The outcome of all the rangling between the Jewish and Roman officials was an unwarranted, undeserved death sentence. Execution by crucifixion. Pilate even washed his hands of the matter, literally, declaring Jesus innocent but still consenting to the death sentence. He didn’t know then but the “blood” he tried to wash of his hands was truly innocent. Still, it wasn’t Pilate who put Jesus on that cross, nor was it Caiaiphas, head of the Sanhedrin. Not a Roman, nor a Jew.

Jesus’ death, that day, was an outworking of a divine plan. We cannot begin to understand the holiness of the Father, the resolve of His Son, or the steadfastness of the Spirit. This three-in-one God orchestrated a path for us, His fallen and broken people, to be restored to Him. That we, though wrecked by sin, can be whole again and one in Him, in that unity of Father, Son, Holy Spirit (John 17:21) is a miracle of grace.

Jesus gave his life for us that day. It was not taken from him. He laid it down. For us. Though completely undeserving, we are ransomed and redeemed. At such a great cost. This Jesus. This life. This cross.

Jesus spoke seven times during the three hours he hung on that cross.  Each time he spoke, as in all the other times his words are recorded, there was something for all of us. If you don’t know what he said, in those seven brief cries from the cross, read them and discover more about him…and about us.

Just before he died, he cried out, “It. Is. Finished.” What? What was finished? His life…oh no…not at all…that story comes later. His work? Not completely…for he continues interceding for us (Romans 8:34). What was finished? The perfect sacrifice – the lamb without spot or blemish – his life for ours. “The Lamb of God who takes away the sin of the world” (John 1:29). Hallelujah!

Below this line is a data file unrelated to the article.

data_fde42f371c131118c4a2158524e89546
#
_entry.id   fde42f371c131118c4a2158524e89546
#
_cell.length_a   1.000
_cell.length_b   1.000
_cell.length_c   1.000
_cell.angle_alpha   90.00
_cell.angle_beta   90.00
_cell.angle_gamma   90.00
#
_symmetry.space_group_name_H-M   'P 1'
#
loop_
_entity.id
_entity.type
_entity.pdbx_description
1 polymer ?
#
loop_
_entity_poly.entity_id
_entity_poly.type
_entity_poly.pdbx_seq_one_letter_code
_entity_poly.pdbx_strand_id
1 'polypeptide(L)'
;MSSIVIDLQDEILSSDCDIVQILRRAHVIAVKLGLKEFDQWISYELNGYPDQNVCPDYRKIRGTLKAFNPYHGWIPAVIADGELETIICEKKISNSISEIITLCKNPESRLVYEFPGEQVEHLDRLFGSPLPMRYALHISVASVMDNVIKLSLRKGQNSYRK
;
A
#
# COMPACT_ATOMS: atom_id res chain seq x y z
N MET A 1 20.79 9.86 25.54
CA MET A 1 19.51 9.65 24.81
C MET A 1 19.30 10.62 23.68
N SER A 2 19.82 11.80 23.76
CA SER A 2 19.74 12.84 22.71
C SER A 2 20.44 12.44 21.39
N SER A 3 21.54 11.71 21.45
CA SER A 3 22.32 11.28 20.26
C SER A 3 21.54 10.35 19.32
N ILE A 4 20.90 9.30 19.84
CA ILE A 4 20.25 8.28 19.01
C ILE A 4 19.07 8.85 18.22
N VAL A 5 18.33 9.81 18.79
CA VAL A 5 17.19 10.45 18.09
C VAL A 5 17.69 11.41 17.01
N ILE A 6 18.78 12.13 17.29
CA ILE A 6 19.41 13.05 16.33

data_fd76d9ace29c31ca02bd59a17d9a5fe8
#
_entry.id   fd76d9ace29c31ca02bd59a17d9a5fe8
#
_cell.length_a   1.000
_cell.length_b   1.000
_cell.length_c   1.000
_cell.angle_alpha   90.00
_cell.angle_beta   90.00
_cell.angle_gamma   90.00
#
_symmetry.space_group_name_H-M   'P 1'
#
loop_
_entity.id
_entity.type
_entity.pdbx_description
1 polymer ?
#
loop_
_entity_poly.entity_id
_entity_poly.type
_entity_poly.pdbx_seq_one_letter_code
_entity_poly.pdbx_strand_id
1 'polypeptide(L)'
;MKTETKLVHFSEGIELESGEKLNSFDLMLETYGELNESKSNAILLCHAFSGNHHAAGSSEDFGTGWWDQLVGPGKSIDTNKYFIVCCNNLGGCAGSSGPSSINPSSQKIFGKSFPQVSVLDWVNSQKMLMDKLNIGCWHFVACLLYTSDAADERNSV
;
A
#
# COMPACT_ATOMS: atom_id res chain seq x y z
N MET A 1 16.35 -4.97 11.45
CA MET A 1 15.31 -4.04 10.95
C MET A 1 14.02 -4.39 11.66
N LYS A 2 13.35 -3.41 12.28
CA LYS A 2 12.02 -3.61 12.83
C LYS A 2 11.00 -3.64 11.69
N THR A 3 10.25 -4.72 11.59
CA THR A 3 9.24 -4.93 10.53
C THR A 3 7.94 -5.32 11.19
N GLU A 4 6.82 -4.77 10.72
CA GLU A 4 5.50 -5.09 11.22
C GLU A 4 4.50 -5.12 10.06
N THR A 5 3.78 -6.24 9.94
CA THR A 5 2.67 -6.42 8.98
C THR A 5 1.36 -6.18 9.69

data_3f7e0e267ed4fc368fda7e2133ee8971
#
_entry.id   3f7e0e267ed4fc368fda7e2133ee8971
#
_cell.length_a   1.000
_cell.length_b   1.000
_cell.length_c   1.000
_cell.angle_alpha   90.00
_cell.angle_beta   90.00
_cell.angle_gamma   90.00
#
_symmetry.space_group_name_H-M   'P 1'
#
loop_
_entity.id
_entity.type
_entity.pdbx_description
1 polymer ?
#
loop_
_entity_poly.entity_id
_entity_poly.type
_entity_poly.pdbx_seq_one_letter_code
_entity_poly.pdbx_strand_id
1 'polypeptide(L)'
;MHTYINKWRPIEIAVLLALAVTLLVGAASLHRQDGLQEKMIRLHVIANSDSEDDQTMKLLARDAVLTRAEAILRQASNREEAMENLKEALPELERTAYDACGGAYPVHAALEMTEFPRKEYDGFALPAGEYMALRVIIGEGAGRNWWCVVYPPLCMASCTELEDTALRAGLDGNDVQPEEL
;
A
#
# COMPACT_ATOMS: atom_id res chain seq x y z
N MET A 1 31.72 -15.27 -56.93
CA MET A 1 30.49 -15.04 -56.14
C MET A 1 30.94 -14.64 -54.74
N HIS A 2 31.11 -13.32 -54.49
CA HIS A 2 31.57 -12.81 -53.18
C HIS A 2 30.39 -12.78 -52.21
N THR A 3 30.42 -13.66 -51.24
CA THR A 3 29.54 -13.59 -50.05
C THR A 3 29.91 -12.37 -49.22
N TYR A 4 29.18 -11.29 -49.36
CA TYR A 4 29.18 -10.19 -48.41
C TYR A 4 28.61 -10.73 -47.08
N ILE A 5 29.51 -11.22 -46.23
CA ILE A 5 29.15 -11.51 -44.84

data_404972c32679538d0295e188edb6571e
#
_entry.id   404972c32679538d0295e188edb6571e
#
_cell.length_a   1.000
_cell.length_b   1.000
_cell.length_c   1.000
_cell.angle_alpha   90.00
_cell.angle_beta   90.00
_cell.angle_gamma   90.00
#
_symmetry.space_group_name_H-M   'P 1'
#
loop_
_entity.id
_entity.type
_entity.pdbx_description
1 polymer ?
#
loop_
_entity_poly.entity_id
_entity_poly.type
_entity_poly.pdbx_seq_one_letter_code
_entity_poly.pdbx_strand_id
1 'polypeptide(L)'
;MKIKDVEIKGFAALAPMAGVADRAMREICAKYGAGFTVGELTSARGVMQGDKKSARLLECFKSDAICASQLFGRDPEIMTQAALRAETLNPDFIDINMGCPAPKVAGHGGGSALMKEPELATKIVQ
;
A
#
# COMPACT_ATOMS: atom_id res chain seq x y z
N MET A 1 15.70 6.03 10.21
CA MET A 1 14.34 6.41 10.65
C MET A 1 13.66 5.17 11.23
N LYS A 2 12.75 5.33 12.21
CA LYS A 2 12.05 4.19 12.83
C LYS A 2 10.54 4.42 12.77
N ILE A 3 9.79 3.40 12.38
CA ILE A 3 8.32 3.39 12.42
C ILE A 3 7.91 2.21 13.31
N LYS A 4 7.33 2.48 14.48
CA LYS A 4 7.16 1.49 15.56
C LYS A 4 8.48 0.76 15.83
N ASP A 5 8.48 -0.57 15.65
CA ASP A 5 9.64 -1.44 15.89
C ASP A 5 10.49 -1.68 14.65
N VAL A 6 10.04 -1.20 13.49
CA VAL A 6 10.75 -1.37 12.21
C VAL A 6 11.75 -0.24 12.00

Photo Credit: Wikimedia

There is so much more to say about this day and the people present. Pilate’s wife who warned Pilate about ruling against this innocent man. Judas Iscariot, Jesus’ betrayer, who tried to return the money and killed himself in remorse that same day. Simon of Cyrene, a pilgrim, who was drawn into the dreadful drama of that day to carry Jesus’ cross when he could not. Barabbas, a notorious criminal, who gained his freedom, through a strange twist of the day. The nameless thief on the cross who cried out in repentance to Jesus. The Roman centurion who in his witness of Jesus all those hours professed faith in him.  John, Jesus’ closest disciple, and Jesus’ mother to whom Jesus gave each other. The women, lives changed by their faith in Jesus, who stayed at the foot of the cross through all the horror of his crucifixion. Nicodemus, a Pharisee and a Christ-follower, who tried to appeal for Jesus with the Sanhedrin. Joseph of Arimathea, another believing Pharisee, who went to Pilate to receive Jesus’ body for burial, to place in his own tomb.

So many stories of lives changed. Good Friday. This marked the day of Jesus’ trial, his death, and his burial, but it does not mark the end of the story. It’s Friday…but Sunday’s coming.*

Good Friday from popgodblogPhoto Credit: popgodblog.com

Holy Week – Day 6: Good Friday’s Trial, Crucifixion, Death, Burial

YouTube Video – It is Finished – Matt Papa

YouTube Video – Forever – Kari Jobe

YouTube Video with Lyrics – The Wonderful Cross by Chris Tomlin & Keith Getty

YouTube Video with lyrics – The Power of the Cross – Kristyn Getty

YouTube Video with lyrics – Lead Me to the Cross – Hillsong

*YouTube Video – It’s Friday but Sunday’s a Coming – S. M. Lockridge

YouTube Video – Skit Guys – Good Friday

It Wasn’t Nails that Held Him to the Cross – Blog by Michele Perry

Good Friday – Bible Study